The question of cost came up in both subjects. I offered the demonstration for free and to trial and audit the course on one classroom before deciding on how many I would be providing for and structuring a fee schedule.

The challenge I have is just how realistic this was. I’m looking forward to answering that question as experience and opportunity allow. Also, if time and interest allowed, I’d love to able to spin off all the research numbers and statistics. I think even if I had these memorized it would be best to be reading from a print-out and have it available to hand over.




To help create a sense closure for the course, please take a moment to let your voice be heard as we say goodbye to one another. Please:

  1. Share a key learning you’re taking from the course, how it felt to participate with others in this way, how you plan to use the curriculum, a particular appreciation, etc.
  2. If you chose to complete Assignment #2 for week 6, please share one concrete action you’ll take in the realm of teaching (or preparing to teach) mindfulness to young people.

I’m really impressed with the curriculum and delivery. Although the teachers display such confidence of their knowledge and skill in transmitting lessons, I never lost touch with the idea that we are on the cutting edge of a revolution in early developmental education.

Not having direct experience in teaching youth, I was apprehensive about the reasoning I had in taking the course. I almost immediately felt assured that this was an invaluable step on my intuitive path. “If you’re headed in the right direction, keep walking.” Thus far, when my intentions and attention are set, actions seem to follow. Taking the advice to get the word out there about my involvement and training, taking small proactive steps as appropriate, I’ll see what happens.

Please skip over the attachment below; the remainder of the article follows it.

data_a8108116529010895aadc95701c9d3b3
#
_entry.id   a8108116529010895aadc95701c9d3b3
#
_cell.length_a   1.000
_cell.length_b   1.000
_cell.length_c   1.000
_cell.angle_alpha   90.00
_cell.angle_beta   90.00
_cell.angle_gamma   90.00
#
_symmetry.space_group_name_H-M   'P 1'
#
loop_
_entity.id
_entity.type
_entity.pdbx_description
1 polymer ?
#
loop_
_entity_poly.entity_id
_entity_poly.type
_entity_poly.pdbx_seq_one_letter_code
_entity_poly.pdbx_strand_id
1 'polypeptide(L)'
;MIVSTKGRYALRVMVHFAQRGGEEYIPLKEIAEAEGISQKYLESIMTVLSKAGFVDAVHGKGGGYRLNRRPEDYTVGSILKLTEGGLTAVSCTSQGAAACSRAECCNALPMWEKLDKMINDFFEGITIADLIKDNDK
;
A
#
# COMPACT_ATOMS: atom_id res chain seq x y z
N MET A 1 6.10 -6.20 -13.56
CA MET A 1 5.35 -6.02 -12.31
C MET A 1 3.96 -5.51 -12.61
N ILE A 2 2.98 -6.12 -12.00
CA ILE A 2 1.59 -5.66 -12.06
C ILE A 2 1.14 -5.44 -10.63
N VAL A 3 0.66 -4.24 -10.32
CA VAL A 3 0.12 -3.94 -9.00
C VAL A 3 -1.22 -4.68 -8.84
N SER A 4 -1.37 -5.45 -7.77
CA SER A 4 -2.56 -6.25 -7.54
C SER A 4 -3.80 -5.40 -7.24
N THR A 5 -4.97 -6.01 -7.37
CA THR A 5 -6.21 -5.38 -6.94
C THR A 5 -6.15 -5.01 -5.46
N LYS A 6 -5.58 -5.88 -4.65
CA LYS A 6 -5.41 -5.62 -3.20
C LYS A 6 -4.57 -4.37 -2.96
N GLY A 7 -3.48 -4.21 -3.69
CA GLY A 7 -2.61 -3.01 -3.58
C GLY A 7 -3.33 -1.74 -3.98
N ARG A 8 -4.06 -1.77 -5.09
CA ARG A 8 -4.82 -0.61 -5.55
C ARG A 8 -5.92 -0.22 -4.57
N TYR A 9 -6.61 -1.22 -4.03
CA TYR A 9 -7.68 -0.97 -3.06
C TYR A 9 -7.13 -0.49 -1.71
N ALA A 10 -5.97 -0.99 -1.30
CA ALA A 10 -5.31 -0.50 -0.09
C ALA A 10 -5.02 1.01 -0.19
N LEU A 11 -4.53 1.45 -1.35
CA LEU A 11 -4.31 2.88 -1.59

Deep bow to the core staff and especially Sarah Waxman for your open, honest and creative feedback throughout the course. Looking forward to what’s down the road.

With gratitude and metta!




Thank you for starting this thread Kari! I’m with the gratitude all the hard work they’ve put into this incredible program and school. Just immeasurable potential from the seeds they/we are planting.

I was on the fence about taking this course at first as I have no experience teaching youth (other than my own). I love the work I’m involved in; guiding meditation in groups and was searching for a path to gain more knowledge and potentially work toward teaching. I have the initial MBSR courses behind me and I must say I feel they are dry and tedious in comparison to the pace and lively delivery of this course. I had a nice conversation with Christina in signing up for the course and decided to keep an open mind and heart about the curriculum and can honest say I fell in love with it right away.

I’ve been listening to Vinny for years and always walk away with something new. It’s been fun and insightful to see him at work with his passion. Megan and Chris = salt of the earth. Smart, hardworking folks that are also very approachable and personable.

Sarah, I especially owe you a huge debt of gratitude for your input during the webinar. I know we only get a brief moment to ask a question and feel I may have been misinterpreted a bit (happens a lot).  Without your quick and honest response I probably would have felt even more challenged fitting in here or keeping my hope and energy flowing about continuing on with any level of confidence. I am a self-starter and not afraid to offer what I can (even for free – at first) but certainly not looking to step on any (staff) toes in the process. Deep bow. Thank you. (By the way, I think we may have crossed paths a couple times – if you see me around, holler!).

Have a pleasant holiday. Tons to be thankful for!